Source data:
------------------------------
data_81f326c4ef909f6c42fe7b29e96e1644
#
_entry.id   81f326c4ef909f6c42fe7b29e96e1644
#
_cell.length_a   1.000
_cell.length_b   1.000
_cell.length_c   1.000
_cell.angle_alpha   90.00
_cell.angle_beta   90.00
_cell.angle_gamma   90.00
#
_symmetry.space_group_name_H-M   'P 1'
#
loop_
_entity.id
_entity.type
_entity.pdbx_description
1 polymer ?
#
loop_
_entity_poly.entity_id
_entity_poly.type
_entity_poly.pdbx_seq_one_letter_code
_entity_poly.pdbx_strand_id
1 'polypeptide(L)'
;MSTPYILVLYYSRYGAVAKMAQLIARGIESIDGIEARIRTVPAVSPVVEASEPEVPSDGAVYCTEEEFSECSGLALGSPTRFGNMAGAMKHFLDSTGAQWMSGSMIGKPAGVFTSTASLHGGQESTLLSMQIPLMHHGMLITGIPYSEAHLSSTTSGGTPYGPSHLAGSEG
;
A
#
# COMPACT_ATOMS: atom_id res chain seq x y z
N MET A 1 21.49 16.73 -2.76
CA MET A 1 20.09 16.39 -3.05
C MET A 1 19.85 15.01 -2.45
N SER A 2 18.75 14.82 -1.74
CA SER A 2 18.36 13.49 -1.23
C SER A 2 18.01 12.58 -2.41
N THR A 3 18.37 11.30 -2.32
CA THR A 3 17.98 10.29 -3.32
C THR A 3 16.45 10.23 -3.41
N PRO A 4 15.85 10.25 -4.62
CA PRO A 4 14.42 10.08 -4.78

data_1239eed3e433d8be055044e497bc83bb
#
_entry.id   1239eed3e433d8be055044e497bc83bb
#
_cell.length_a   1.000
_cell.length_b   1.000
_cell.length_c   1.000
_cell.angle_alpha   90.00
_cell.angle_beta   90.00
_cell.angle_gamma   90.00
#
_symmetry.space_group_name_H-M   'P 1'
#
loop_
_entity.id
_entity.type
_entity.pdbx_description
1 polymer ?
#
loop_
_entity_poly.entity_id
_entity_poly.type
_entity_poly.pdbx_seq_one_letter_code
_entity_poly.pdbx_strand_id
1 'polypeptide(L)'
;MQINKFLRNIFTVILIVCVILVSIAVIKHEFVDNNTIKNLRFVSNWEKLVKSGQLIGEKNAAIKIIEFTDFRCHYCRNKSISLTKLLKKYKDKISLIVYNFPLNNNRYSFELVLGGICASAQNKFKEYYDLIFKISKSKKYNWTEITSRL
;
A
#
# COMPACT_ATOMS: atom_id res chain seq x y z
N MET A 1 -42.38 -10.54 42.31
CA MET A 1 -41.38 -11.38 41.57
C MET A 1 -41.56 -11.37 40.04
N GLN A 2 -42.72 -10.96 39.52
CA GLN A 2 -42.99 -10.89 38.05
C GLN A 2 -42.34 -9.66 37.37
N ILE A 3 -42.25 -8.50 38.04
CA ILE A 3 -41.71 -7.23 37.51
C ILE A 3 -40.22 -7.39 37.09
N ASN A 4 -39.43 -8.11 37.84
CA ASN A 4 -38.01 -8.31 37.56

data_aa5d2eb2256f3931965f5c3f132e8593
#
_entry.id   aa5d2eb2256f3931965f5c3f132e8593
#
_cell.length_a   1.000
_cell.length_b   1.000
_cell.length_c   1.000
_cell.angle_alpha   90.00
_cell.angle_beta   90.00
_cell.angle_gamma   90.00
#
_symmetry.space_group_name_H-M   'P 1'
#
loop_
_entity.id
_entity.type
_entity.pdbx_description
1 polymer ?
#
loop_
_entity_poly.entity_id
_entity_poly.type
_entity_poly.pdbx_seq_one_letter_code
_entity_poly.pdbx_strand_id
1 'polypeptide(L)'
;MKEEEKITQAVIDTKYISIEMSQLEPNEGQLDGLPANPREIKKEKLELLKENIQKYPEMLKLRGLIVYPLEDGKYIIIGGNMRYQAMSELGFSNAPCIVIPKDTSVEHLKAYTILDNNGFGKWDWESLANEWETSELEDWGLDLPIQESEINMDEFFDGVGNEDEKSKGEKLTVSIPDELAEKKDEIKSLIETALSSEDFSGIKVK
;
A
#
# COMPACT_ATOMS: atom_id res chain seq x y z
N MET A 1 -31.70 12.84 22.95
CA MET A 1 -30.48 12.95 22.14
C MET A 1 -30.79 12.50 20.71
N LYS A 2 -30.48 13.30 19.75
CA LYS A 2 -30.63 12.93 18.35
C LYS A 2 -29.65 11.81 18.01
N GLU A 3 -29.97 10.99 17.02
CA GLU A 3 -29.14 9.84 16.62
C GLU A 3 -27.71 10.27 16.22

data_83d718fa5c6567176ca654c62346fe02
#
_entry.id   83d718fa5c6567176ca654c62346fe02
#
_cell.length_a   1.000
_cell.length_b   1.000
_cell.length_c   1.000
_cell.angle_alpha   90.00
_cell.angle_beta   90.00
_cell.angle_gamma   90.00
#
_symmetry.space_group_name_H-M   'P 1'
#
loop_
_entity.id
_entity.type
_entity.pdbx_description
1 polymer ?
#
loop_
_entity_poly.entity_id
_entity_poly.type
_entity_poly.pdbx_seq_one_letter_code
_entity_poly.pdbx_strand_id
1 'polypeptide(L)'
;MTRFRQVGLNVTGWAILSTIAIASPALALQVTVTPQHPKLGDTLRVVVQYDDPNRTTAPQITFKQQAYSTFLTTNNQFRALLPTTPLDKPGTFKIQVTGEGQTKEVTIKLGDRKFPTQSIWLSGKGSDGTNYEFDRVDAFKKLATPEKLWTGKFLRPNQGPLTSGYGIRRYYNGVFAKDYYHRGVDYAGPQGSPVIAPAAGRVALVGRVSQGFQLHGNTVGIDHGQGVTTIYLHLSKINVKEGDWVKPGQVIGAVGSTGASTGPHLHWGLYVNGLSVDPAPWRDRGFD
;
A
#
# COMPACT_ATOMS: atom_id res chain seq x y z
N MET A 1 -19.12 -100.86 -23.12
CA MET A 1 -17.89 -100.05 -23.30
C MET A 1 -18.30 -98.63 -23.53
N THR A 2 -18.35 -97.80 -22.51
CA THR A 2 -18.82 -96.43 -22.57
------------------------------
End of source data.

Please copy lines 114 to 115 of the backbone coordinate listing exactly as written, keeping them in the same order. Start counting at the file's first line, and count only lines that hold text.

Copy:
CA MET A 1 -30.48 12.95 22.14
C MET A 1 -30.79 12.50 20.71